Parents, special educators group files RTI into status of inclusive education in Kerala
Over two years after the Rights of Persons with Disabilities Act 2016 came into force, inclusive school education remains a distant reality. A number of provisions in the Act specify how children with disabilities must be included in mainstream schooling, yet they continue to face exclusion. Story of the Week highlights efforts by a group of parents and educators in Kerala to challenge this.
When Vinu Vinitha Dev moved back to India from Dubai, she wanted to enrol her son, who has autism, in a mainstream school. He was happy in a mainstream set up in Dubai and Vinu wanted to continue with the same in Ernakulam, Kerala.
“After applying to several schools, my son got admission at a CBSE school and was assigned a caretaker to whom I paid Rs 10,000 a month as per the school’s instructions, says Vinu. After a few months she realised the caretaker was not handling him well. “Any time my son had a slight issue, she would take him outside the classroom and keep him there for hours. I tried for a year but there was no outcome — academic or social.
Vinu then enrolled her son in another regular school. Being a trained teacher, she asked to be his shadow teacher and the school agreed. Some parents, however, objected to her presence. “Some of the teachers also said that having a child with autism in the classroom was disturbing and I was forced to pull him out. Her son, now 10, studies in a special school.
It is countless accounts like these from parents across the state that has prompted TogetherWeCan (TWC), a well-known support group in Kerala to file an RTI on the state of inclusive education in the state. Astonishingly, for a state which is commended for being progressive on many fronts, Kerala is yet to frame rules under the RPWD Act 2016.
Our RTI wants to learn more about status of inclusive education in the state of Kerala – how many children in each school, the number of special educators/psychologists. The fact that we continue to have special schools is proof enough that Inclusion is not happening. – Seema Lal, Co-founder, TogetherWeCan
From classroom facilities to special educators to transport, the RPWD Act 2016 has detailed provisions when it comes to the inclusion of children with disabilities in mainstream schools. The Act says that children must also be included in decisions relating to sitting arrangements, the designing and implementation of Individualized Educational Programmes etc.
Section 16, Chapter 3 says all recognised educational institutions, including private schools, must:
- Admit children with disabilities without discrimination.
- Offer facilities for sports and recreation
- Make buildings, campuses and various facilities accessible.
- Provide support to boost social and academic development
- Ensure appropriate languages, modes, and communication means.
- Provide for early identification and intervention for children with specific learning disabilities.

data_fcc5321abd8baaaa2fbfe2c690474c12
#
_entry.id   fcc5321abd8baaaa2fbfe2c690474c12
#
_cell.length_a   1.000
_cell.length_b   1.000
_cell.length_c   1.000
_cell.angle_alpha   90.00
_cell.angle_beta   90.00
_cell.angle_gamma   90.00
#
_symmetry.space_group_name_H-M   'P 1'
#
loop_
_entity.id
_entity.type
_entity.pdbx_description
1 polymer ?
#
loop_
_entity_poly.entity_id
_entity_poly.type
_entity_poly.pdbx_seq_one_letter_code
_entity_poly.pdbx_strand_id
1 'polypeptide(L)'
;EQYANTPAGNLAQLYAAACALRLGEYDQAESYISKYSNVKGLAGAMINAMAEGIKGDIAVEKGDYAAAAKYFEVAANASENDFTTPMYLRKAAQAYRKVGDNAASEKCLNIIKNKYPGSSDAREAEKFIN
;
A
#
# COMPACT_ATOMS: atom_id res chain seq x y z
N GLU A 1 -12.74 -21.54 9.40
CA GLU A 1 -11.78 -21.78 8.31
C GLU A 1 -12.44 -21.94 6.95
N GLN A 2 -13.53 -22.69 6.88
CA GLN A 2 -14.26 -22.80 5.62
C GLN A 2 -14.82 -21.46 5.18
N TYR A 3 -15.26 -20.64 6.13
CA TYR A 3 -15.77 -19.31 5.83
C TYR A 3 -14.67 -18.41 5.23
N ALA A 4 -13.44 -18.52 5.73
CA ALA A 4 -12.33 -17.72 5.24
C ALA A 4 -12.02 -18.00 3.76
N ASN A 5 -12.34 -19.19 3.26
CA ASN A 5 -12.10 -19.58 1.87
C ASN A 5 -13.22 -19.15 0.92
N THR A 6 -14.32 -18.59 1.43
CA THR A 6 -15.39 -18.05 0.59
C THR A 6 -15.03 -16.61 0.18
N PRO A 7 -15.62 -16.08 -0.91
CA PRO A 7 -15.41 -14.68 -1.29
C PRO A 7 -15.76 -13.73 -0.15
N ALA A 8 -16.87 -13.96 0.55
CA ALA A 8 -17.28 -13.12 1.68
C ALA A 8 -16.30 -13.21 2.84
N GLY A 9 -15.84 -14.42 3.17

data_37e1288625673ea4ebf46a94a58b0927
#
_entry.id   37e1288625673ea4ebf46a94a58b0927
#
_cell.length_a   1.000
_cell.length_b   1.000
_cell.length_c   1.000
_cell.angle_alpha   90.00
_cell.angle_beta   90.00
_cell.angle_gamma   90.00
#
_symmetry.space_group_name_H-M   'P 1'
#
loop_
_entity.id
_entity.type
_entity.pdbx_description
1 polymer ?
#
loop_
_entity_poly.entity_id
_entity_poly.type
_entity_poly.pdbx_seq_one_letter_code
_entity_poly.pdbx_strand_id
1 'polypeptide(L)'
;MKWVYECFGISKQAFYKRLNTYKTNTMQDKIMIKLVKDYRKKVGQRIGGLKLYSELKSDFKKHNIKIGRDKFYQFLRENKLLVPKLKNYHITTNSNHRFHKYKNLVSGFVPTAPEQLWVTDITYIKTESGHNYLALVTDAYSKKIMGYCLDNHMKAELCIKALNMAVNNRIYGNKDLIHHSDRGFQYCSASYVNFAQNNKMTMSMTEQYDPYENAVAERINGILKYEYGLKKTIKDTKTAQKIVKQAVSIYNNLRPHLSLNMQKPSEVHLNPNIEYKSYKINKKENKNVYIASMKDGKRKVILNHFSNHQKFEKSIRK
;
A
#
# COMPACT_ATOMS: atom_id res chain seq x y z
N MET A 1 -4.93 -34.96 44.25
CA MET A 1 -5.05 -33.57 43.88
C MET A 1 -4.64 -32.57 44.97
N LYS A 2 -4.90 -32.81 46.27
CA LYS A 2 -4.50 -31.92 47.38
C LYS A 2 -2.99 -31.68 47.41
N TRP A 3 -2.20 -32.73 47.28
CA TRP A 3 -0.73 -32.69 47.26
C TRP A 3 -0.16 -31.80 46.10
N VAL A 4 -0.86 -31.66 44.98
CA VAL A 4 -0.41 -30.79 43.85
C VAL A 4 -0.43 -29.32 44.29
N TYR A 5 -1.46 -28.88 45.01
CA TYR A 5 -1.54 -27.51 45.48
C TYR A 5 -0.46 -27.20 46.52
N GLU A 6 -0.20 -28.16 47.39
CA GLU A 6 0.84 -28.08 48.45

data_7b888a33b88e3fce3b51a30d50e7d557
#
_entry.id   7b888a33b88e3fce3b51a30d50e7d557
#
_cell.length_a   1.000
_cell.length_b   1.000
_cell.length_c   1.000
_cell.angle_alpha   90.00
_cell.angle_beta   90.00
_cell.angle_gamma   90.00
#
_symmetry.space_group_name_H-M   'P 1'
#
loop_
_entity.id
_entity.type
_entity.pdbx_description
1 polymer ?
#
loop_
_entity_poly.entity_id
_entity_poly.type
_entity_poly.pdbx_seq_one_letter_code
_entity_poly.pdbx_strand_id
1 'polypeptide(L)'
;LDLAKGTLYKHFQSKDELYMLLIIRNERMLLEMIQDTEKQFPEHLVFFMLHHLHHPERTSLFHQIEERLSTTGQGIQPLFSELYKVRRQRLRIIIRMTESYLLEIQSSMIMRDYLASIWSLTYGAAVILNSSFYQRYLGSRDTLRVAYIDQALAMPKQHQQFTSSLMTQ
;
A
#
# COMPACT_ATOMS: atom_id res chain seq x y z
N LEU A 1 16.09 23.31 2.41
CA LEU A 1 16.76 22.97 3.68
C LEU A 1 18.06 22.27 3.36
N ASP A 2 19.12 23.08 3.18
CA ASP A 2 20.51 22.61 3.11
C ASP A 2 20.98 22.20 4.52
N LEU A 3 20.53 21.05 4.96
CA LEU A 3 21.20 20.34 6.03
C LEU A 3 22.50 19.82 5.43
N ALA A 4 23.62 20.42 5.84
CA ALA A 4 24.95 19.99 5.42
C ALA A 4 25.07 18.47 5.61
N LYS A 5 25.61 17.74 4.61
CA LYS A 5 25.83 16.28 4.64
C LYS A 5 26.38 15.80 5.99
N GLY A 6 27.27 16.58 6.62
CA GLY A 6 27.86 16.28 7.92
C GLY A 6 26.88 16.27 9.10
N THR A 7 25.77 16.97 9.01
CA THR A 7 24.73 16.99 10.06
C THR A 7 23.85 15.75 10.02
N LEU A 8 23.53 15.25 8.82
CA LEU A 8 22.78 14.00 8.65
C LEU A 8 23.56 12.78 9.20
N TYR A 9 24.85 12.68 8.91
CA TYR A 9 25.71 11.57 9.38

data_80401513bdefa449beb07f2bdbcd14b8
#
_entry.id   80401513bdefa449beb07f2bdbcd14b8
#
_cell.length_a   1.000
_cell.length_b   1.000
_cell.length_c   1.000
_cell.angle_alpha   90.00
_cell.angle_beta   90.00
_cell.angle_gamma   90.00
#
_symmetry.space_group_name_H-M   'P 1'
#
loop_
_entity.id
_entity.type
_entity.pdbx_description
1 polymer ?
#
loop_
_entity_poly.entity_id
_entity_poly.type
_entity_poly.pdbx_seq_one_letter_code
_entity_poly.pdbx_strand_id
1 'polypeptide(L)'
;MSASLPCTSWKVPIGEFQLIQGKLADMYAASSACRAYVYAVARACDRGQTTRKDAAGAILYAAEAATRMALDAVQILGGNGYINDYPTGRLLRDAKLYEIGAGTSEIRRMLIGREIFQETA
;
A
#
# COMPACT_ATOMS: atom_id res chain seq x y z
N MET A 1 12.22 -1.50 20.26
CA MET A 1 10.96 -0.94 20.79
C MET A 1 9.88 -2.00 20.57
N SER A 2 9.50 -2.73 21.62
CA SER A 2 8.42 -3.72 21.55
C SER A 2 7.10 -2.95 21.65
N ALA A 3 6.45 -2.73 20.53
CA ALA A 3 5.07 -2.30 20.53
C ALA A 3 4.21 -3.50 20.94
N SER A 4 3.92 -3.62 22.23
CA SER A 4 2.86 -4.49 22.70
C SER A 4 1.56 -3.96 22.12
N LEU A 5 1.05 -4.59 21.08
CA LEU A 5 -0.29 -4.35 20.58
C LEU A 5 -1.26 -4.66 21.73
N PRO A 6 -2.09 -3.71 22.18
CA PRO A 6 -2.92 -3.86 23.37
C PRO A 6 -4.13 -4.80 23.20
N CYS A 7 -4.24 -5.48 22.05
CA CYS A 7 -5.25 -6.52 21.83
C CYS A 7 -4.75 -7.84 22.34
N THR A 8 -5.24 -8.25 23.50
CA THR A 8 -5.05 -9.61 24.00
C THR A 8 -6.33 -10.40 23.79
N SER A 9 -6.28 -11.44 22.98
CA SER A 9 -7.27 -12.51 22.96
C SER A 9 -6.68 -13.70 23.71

- Monitor participation and progress levels.
The reality is that schools are resistant to meeting even the basic minimum. “First, they don’t even get an entry, points out Seema, who is also leading the campaign demanding better monitoring of therapy centres for children with disabilities in Kerala.
“Admissions are denied saying ‘we are not equipped’ or ‘we don’t cater to ‘such’ children or ‘we don’t have seats’, she says, citing specific complaints from parents. “If at all they manage an entry, the children are sent to a different room/space/building and education happens separately, which again defeats the purpose of inclusion.
Preetha Anoop Menon, a parent backing the RTI, faced this resistance. “When my son Shiva was all set for schooling, I applied to a CBSE school near our house. At the interview I was told they don’t admit special children as they don’t have trained staff for special needs children,
Preetha then enrolled Shiva, who has ADHD, in a school which claimed to offer an inclusive set-up. Here, he was turned away on the first day. “They said they don’t have resources and trained staff to meet his needs. I approached another school that claims to specifically reach out to kids with ADHD and here too they said no.
After much difficulty, Shiva joined a government school where he was bullied and isolated. He was even locked into a room. Shiva, now 11 years old, studies in a special school in Cochin.
“My point is that every school should admit at least two children with disabilities in every class and must be equipped with resources and trained staff for special needs children, says Preetha.
Kerala schools are hardly the exception in practicing such blatant and widespread exclusion. This is the story across India, including at the national capital, as an earlier report by NewzHook from Delhi revealed.
The problem, says Seema, lies in the larger mindset, which is yet to change. “We all still function with the mindset that inclusion is for the benefit of ‘some children’, but actually it benefits all of us as a society. Until that changes, this exclusion and discrimination will continue to be the larger story in schools across India.